A space probe comes back to life seven months after scientists believed it was marooned on a comet unable to get enough sunlight for power. Paul Chapman reports.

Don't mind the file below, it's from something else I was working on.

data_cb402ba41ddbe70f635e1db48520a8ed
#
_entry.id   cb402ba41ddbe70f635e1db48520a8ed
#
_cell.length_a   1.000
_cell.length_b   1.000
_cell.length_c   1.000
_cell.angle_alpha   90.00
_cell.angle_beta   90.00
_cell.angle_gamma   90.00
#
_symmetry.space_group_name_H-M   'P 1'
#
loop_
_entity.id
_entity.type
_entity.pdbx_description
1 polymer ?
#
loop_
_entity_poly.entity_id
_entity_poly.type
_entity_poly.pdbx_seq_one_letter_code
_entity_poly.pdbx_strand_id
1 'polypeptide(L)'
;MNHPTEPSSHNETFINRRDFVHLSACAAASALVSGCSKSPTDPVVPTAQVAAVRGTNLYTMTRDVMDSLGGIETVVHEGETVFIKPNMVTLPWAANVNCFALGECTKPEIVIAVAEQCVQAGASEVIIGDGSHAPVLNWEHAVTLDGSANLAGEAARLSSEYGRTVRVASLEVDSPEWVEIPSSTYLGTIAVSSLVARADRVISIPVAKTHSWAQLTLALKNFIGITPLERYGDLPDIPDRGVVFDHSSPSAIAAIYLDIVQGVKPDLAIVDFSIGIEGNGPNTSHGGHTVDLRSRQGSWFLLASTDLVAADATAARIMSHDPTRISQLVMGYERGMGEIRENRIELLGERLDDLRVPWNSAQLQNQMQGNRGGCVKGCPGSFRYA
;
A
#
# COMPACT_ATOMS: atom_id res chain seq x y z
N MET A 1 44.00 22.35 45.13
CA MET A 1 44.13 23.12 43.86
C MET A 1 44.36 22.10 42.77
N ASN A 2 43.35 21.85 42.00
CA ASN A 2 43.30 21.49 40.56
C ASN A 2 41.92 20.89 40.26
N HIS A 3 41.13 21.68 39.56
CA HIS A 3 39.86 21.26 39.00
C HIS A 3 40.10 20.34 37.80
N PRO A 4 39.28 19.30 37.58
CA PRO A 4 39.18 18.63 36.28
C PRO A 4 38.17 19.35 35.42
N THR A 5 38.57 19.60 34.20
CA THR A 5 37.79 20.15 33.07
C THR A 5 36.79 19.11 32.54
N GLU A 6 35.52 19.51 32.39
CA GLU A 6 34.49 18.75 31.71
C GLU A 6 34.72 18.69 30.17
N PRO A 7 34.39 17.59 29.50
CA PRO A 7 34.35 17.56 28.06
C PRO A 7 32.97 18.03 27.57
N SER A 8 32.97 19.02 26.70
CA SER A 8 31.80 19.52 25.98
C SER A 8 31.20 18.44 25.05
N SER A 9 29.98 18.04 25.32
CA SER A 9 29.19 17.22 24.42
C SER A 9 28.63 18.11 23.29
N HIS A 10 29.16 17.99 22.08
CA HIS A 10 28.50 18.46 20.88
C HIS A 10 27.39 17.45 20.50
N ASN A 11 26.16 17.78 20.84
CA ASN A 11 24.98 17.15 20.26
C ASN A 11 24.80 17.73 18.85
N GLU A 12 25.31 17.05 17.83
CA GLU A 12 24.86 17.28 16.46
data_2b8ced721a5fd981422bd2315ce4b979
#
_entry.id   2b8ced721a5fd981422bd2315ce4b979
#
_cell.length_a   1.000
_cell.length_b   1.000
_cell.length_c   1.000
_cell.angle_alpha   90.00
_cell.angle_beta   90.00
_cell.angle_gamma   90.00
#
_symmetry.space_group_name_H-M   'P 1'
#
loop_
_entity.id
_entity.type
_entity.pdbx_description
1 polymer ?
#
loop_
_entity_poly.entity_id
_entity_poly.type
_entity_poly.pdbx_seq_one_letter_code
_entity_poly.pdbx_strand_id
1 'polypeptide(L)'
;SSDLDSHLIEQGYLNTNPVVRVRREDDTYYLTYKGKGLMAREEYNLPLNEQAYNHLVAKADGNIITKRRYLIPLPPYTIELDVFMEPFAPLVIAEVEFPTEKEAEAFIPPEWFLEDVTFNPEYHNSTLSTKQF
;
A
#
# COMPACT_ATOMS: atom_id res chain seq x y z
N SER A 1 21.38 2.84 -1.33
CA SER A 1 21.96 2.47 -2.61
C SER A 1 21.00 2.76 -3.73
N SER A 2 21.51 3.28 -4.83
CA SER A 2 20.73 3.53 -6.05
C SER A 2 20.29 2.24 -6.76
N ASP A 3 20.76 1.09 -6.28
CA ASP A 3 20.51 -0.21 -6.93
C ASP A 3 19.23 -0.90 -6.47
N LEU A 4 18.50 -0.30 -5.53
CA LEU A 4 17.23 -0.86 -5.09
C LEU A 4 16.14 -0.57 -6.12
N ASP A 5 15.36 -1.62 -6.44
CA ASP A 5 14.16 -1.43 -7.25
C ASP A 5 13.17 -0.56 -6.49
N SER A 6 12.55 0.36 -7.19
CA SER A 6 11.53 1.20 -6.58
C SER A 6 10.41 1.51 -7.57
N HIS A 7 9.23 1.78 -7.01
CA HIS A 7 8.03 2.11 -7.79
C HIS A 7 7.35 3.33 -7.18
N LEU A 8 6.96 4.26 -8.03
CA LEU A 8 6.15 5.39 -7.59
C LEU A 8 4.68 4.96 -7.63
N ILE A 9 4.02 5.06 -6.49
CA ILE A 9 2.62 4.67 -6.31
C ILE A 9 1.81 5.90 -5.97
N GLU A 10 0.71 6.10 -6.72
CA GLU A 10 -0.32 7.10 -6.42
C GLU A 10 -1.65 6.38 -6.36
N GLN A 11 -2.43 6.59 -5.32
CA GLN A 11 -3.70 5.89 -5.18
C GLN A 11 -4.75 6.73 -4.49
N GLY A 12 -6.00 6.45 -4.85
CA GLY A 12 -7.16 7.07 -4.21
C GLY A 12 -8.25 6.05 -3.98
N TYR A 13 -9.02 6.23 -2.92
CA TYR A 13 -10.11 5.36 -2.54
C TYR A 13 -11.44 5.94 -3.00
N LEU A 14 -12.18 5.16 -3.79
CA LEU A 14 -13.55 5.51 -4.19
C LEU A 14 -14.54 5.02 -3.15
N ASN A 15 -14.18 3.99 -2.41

The Philae (Fee-lay) space probe's been slumbering peacefully for seven months, considered a lost cause by the scientists who launched it. A botched landing put the solar powered craft on the right comet but in the wrong place - deep in the shadows unable to get enough sunlight. Now, and unexpectedly, it's sprung back to life. It's only delivered a quick 85 second 'hello' but project manager Stephen Ulamec says that's promising. (SOUNDBITE)(English) 'PHILAE' PROJECT MANAGER STEPHEN ULAMEC SAYING: "We got housekeeping data on the status, temperature, power as generated by the solar generator, so it appears the lander is healthy, it's operational, and we will work now in the coming days on getting longer slots, longer communication slots, and then we hope also to command again the scientific instruments and get more signs from the cometary surface with the instruments." The probe was released from its mother ship in November. It should have been the climax of a ten-year mission for the European Space Agency. Instead harpoons intended to anchor it to the comet surface failed to deploy and it bounced twice before floating to rest two hours later in the worst place it could have found.